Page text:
# GLPK/GMPL Workarounds

This page offers alternative constructions for features that are not specifically supported by GMPL (MathProg).

## Contents

## If–then–else conditional[edit]

GLPK does not provide an IF–THEN–ELSE syntax, often useful when post-processing results. Instead use the following syntax:

for {{0}: condition}{ # IF condition THEN } for {{0}: not condition} { # ELSE } # ENDIF

The `{0}`

could be replaced by any set with one element. The `for`

statement will iterate only *once* over the expression inside the subsequent braces.

The following minimal example creates output with differing line formats, dependent on whether a number is even or odd:

for{ c in {1..10} } { for {{0}: c mod 2 == 0} { printf "even\t%d\n", c; } for {{0}: c mod 2 != 0} { printf "odd\t%d\n", c; } } end;

## Sorted output[edit]

It may be desirable to output a sorted sequence. The following example shows how:

# sorting_symbolic.mod - how to sort arrays in MathProg # based on code by Andrew Makhorin # Sometimes it is necessary to print parameters or variables in the # order of ascending or descending their values. Suppose, for example, # that we have the following subscripted parameter: set I; param a{i in I} := Uniform(2, 7); # If we print all its members: printf{i in I} "a[%2s] = %g\n", i, a[i]; # the output may look like follows: # # a[a] = 2.64156 # a[b] = 2.04798 # a[c] = 2.14843 # a[d] = 4.76896 # a[e] = 6.09132 # a[f] = 3.27780 # a[g] = 4.06113 # a[h] = 4.05898 # a[i] = 6.63120 # a[j] = 6.50318 # a[k] = 3.46065 # a[l] = 4.69845 # # However, we would like the parameter members to appear in the order # of ascending values. # # Introduce the following auxiliary parameter: param pos{i in I} := card({j in I: a[j] < a[i] or a[j] = a[i] and j < i}); # where pos[i] = k - 1 means that in the sorted list member a[i] has # k-th position, 1 <= k <= |I|. Then introduce another auxiliary # parameter: set ind{k in 1..card(I)} := setof{i in I: pos[i] = k - 1} i; # where ind[k] = {i} iff pos[k] = i. # # Now, the following statement: printf "\n"; printf{k in 1..card(I), l in ind[k]} "a[%2s] = %g\n", l, a[l]; # prints the parameter members in the desired order: # # a[b] = 2.04798 # a[c] = 2.14843 # a[a] = 2.64156 # a[f] = 3.27780 # a[k] = 3.46065 # a[h] = 4.05898 # a[g] = 4.06113 # a[l] = 4.69845 # a[d] = 4.76896 # a[e] = 6.09132 # a[j] = 6.50318 # a[i] = 6.63120 solve; data; set I := a b c d e f g h i j k l; #set I := 1 2 3 4 5 6 7 8 9 10 11 12; end;

## Mimicking an AMPL defined variable[edit]

The AMPL language has a construct called *defined variables*.
^{[1]}
A defined variable consists of a variable declaration with an equals sign and a term on the right-hand side. Take for example:

var f{k in 1..K} = sum{i in 1..I, j in 1..J} x[i,j,k]*w[i];

Here `f` is a defined variable.
The statement above does not actually declare a structural variable but rather works
like a kind of a macro — so that each occurrence of `f[k]` is
replaced by:

sum{i in 1..I, j in 1..J} x[i,j,k]*w[i]

This construct is *not* supported in GMPL. But you can use a structural variable and
a constraint instead to achieve the same effect — the downside being that this formulation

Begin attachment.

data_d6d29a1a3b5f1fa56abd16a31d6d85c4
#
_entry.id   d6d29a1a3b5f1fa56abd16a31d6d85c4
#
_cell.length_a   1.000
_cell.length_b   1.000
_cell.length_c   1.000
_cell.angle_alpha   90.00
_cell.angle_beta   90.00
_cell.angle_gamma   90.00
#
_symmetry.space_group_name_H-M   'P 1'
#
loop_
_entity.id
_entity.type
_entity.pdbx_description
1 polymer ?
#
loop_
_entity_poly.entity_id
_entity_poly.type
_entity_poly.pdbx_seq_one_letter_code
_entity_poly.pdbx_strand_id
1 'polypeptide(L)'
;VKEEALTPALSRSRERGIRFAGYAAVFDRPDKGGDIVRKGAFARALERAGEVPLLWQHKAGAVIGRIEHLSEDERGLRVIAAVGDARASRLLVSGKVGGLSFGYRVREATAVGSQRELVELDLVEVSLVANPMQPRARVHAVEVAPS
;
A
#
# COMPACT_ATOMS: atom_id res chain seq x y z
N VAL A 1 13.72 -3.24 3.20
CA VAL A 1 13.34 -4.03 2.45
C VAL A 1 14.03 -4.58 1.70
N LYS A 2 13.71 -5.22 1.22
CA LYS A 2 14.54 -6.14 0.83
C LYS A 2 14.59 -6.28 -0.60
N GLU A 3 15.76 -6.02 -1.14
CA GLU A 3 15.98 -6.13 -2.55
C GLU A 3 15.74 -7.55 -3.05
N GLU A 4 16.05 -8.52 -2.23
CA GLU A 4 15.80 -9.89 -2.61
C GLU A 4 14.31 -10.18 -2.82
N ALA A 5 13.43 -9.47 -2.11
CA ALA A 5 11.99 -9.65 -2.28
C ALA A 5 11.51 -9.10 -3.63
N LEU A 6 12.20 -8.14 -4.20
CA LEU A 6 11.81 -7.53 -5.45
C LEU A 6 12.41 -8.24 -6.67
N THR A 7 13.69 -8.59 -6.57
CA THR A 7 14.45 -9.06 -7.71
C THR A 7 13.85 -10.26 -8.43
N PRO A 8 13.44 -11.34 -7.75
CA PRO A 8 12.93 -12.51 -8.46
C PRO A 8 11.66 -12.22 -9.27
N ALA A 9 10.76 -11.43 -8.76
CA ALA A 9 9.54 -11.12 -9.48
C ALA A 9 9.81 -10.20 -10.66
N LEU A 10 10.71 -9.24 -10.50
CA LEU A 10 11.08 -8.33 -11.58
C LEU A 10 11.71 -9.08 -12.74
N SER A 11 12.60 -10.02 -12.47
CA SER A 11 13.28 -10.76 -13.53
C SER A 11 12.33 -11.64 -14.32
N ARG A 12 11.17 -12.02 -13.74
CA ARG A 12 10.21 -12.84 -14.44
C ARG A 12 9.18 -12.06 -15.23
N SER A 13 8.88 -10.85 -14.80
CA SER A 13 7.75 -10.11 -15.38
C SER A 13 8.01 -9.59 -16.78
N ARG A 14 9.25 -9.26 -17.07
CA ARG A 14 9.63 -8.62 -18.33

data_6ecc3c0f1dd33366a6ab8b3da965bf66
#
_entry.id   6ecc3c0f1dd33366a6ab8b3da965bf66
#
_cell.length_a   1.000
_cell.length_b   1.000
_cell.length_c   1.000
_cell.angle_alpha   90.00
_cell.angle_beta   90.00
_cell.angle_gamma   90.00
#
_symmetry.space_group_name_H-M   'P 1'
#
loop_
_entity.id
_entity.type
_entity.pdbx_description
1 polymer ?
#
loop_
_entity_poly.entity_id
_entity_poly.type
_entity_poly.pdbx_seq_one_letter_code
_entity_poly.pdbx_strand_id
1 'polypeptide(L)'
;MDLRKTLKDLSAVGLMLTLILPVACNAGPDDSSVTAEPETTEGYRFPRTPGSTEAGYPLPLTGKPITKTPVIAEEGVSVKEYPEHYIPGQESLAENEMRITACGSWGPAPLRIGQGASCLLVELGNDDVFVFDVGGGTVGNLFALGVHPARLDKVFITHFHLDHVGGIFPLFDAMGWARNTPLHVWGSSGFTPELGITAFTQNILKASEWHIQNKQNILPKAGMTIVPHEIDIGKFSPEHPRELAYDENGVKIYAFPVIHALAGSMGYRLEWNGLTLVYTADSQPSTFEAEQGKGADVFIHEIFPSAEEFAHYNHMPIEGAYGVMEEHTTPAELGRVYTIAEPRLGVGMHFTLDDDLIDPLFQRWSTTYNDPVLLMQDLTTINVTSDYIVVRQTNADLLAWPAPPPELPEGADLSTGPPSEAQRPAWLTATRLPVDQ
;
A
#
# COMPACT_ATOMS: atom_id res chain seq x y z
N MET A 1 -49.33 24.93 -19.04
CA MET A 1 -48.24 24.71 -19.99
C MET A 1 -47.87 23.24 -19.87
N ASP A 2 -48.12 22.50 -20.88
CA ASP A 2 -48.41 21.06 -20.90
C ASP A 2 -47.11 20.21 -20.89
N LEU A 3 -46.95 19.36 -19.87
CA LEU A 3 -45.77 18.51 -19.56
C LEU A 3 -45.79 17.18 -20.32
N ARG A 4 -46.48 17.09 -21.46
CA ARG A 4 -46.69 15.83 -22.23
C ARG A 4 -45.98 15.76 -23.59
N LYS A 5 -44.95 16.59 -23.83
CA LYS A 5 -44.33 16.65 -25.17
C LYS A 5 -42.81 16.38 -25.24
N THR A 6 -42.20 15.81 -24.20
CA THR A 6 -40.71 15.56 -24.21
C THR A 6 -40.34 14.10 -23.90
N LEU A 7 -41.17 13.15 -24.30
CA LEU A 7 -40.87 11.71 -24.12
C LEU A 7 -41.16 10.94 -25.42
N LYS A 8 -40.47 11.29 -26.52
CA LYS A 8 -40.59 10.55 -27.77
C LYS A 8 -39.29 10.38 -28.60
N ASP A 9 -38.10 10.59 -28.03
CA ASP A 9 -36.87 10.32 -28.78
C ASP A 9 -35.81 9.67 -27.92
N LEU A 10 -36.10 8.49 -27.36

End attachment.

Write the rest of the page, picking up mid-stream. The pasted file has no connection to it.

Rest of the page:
may render your problem harder to solve:

var f{k in 1..K}; s.t. c1{k in 1..K} : f[k] = sum{i in 1..I, j in 1..J} x[i,j,k]*w[i];

## Sets of sets[edit]

Sets of sets do not exist in GMPL. Instead an indexing set and an indexed set can be used. The example below shows how to enumerate all subsets of given size of a superset.

/********************************************** * * For a set of superset S determine all subsets * of size m * **********************************************/ # Superset set S; # Number of elements in subset param m; # Number of elements in superset param n := card(S); # Set of subset sizes less or equal m set I := {1 .. m}; # Set of indices for a subset of size i of set S set J{i in I} := { 1 .. round((prod{a in {1..n}}a) / (prod{a in {1..i}}a) / (prod{a in {1..n-i}}a)) }; # Set of indices for S set K := {1 .. n}; # Set containing the kth member of S set L{k in K} := setof{s in S : k == sum{t in S : t <= s} 1} s; # Set of integers in [i, n] set M{i in I} := {i .. n}; # Number of subsets of size i of a set of size j - 1 param ji{i in I, j in M[i]} := if i==j then 0 else round((prod{a in {1..j-1}}a) / (prod{a in {1..i}}a) / (prod{a in {1..j-1-i}}a)) ; # Subsets j of size i set N{i in I, j in J[i]} := if i == 1 then L[j] else N[i-1,j - ji[i,max{k in M[i] : ji[i,k] < j} k]] union L[max{k in M[i] : ji[i,k] < j} k]; # Set of subsets of size m set C := J[m]; # Elements in subset c set Sc{c in C} := N[m, c]; solve; printf "Last 100 subsets\n"; for {c in C: c > card(C) - 100} { printf "[%d]: ", c; printf {s in Sc[c]} "%s ", s; printf "\n"; } printf "\nChecking cardinality\n"; printf {c in C} "%s", if card(Sc[c]) != m then "Wrong cadinality! " else ""; printf "\n"; printf "Checking disjunctness\n"; for {c in C} printf {d in C: d > c} "%s", if card(Sc[c] union Sc[d]) <= m then "Two subsets are the same!" else ""; printf "\n"; printf "Number of subsets = %d\n\n", card(C); data; param m:= 4; set S := A B C D E F G H I J K L; end;

## References[edit]

- ↑
Fourer, Robert; Gay, David M.; Kerningham, Brian W. (2002).
*AMPL : a modeling language for mathematical programming*(2nd ed.). Duxbury Press. p. 131. ISBN 978-0534388096. Available as a downloadable PDF.